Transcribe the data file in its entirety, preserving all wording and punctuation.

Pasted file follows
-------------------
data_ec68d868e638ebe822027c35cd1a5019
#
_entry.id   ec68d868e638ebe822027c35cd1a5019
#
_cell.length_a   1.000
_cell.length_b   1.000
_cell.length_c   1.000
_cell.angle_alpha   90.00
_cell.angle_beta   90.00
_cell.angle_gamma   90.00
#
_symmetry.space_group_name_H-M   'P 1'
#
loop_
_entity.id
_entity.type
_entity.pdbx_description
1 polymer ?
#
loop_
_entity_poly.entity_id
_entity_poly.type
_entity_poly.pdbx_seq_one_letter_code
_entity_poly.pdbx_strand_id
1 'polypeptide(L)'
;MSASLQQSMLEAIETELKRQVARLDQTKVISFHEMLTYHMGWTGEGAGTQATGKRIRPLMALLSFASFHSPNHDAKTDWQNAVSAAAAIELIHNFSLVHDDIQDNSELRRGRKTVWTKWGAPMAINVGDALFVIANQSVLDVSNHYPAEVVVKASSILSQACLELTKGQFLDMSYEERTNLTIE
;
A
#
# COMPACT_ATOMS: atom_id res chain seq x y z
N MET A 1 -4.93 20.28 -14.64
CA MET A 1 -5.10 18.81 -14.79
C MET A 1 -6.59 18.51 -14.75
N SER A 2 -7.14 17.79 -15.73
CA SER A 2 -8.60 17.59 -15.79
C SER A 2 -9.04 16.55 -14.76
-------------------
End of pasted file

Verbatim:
data_ec68d868e638ebe822027c35cd1a5019
#
_entry.id   ec68d868e638ebe822027c35cd1a5019
#
_cell.length_a   1.000
_cell.length_b   1.000
_cell.length_c   1.000
_cell.angle_alpha   90.00
_cell.angle_beta   90.00
_cell.angle_gamma   90.00
#
_symmetry.space_group_name_H-M   'P 1'
#
loop_
_entity.id
_entity.type
_entity.pdbx_description
1 polymer ?
#
loop_
_entity_poly.entity_id
_entity_poly.type
_entity_poly.pdbx_seq_one_letter_code
_entity_poly.pdbx_strand_id
1 'polypeptide(L)'
;MSASLQQSMLEAIETELKRQVARLDQTKVISFHEMLTYHMGWTGEGAGTQATGKRIRPLMALLSFASFHSPNHDAKTDWQNAVSAAAAIELIHNFSLVHDDIQDNSELRRGRKTVWTKWGAPMAINVGDALFVIANQSVLDVSNHYPAEVVVKASSILSQACLELTKGQFLDMSYEERTNLTIE
;
A
#
# COMPACT_ATOMS: atom_id res chain seq x y z
N MET A 1 -4.93 20.28 -14.64
CA MET A 1 -5.10 18.81 -14.79
C MET A 1 -6.59 18.51 -14.75
N SER A 2 -7.14 17.79 -15.73
CA SER A 2 -8.60 17.59 -15.79
C SER A 2 -9.04 16.55 -14.76